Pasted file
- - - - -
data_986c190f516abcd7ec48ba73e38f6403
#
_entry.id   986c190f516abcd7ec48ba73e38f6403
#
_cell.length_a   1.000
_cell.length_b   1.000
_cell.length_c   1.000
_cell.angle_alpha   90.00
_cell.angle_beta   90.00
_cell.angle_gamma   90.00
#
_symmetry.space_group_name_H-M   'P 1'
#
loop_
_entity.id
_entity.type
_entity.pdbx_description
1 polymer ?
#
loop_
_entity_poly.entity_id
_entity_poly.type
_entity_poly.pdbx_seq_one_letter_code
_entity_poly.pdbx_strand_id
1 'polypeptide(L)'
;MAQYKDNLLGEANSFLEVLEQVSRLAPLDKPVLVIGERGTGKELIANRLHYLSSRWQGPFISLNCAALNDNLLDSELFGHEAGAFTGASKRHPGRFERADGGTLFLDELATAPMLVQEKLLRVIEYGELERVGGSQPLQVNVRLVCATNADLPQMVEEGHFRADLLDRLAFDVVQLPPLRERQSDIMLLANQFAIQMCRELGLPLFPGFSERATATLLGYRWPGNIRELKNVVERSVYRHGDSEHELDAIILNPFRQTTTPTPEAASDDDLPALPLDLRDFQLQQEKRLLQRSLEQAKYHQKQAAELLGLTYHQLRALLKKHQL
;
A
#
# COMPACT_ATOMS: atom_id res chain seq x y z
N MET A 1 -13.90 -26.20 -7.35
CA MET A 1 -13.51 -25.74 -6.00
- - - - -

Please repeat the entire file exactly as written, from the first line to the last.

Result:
data_986c190f516abcd7ec48ba73e38f6403
#
_entry.id   986c190f516abcd7ec48ba73e38f6403
#
_cell.length_a   1.000
_cell.length_b   1.000
_cell.length_c   1.000
_cell.angle_alpha   90.00
_cell.angle_beta   90.00
_cell.angle_gamma   90.00
#
_symmetry.space_group_name_H-M   'P 1'
#
loop_
_entity.id
_entity.type
_entity.pdbx_description
1 polymer ?
#
loop_
_entity_poly.entity_id
_entity_poly.type
_entity_poly.pdbx_seq_one_letter_code
_entity_poly.pdbx_strand_id
1 'polypeptide(L)'
;MAQYKDNLLGEANSFLEVLEQVSRLAPLDKPVLVIGERGTGKELIANRLHYLSSRWQGPFISLNCAALNDNLLDSELFGHEAGAFTGASKRHPGRFERADGGTLFLDELATAPMLVQEKLLRVIEYGELERVGGSQPLQVNVRLVCATNADLPQMVEEGHFRADLLDRLAFDVVQLPPLRERQSDIMLLANQFAIQMCRELGLPLFPGFSERATATLLGYRWPGNIRELKNVVERSVYRHGDSEHELDAIILNPFRQTTTPTPEAASDDDLPALPLDLRDFQLQQEKRLLQRSLEQAKYHQKQAAELLGLTYHQLRALLKKHQL
;
A
#
# COMPACT_ATOMS: atom_id res chain seq x y z
N MET A 1 -13.90 -26.20 -7.35
CA MET A 1 -13.51 -25.74 -6.00